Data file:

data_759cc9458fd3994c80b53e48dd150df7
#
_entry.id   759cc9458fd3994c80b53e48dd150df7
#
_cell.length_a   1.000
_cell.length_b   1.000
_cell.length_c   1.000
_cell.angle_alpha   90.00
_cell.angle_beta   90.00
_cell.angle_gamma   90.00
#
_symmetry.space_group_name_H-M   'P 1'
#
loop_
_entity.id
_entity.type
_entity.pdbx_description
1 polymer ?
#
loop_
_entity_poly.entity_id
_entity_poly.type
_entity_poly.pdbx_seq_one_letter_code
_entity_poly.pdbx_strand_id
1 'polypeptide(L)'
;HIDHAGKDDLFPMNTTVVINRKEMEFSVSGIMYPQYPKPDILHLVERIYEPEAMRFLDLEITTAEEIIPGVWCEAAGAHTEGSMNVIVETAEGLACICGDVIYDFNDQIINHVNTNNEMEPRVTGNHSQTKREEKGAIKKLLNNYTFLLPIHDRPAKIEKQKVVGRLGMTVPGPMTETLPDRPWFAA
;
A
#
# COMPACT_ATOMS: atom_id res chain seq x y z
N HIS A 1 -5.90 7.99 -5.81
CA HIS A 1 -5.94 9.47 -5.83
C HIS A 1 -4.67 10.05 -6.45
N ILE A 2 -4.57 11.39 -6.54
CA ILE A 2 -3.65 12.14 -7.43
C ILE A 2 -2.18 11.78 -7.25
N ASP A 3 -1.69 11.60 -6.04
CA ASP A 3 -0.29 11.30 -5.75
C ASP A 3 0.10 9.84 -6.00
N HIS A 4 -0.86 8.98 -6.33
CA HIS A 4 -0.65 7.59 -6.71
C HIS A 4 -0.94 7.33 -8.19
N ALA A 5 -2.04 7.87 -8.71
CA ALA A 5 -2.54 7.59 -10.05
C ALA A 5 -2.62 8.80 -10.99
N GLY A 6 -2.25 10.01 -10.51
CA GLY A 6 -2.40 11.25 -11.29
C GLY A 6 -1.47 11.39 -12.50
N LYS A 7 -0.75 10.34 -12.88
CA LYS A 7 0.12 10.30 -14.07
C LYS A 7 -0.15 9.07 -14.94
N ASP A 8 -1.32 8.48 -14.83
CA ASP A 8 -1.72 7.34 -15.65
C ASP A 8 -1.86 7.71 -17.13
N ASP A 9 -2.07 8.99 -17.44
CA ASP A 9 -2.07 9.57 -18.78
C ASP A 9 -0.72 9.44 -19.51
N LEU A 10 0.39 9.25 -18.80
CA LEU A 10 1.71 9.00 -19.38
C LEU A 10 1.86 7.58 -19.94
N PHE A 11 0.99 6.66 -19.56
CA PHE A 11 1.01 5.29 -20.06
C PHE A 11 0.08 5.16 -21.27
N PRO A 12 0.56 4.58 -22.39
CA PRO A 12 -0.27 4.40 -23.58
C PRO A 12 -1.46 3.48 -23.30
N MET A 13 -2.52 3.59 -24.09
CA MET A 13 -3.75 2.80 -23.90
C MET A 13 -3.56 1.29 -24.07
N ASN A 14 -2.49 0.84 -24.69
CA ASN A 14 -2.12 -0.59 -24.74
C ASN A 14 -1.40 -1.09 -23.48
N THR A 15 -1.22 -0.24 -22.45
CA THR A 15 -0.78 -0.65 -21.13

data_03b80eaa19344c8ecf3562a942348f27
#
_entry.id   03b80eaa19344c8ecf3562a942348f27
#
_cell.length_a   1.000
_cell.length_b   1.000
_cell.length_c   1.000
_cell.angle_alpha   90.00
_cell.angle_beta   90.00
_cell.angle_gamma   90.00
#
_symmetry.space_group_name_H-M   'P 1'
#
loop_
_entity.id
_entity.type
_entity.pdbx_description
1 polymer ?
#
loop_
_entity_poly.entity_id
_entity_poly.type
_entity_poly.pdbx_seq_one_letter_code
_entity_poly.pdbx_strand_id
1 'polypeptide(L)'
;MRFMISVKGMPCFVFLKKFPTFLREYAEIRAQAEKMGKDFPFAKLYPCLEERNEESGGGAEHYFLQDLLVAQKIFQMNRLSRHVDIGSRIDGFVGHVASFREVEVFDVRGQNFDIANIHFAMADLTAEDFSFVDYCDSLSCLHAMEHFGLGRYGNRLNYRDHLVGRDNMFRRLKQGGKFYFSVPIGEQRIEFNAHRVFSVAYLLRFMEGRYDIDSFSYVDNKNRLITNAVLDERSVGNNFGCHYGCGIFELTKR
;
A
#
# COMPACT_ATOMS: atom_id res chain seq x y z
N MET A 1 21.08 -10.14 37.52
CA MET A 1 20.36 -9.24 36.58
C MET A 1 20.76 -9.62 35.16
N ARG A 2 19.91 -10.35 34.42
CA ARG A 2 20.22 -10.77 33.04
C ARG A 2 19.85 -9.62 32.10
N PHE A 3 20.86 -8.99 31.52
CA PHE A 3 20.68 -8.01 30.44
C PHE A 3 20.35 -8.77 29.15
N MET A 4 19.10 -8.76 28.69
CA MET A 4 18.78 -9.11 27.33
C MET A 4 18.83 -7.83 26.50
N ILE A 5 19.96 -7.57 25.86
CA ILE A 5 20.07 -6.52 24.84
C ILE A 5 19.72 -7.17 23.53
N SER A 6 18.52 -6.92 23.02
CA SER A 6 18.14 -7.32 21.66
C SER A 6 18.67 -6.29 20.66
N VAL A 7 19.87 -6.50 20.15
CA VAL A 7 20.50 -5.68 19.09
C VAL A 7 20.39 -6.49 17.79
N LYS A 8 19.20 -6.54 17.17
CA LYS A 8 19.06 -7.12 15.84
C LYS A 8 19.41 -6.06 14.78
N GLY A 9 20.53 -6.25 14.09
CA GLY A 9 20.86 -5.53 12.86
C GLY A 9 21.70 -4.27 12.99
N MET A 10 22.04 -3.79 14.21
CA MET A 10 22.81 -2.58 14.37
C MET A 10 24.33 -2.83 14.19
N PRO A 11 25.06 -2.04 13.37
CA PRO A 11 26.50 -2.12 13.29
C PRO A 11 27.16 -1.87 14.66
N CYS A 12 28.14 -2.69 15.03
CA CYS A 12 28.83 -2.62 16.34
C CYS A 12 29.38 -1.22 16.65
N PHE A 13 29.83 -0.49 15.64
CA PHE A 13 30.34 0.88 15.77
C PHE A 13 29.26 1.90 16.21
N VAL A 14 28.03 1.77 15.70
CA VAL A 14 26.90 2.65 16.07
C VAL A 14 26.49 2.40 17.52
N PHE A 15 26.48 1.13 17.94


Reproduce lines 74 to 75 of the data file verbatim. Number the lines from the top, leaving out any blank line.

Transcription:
CA THR A 15 -0.78 -0.65 -21.13

data_03b80eaa19344c8ecf3562a942348f27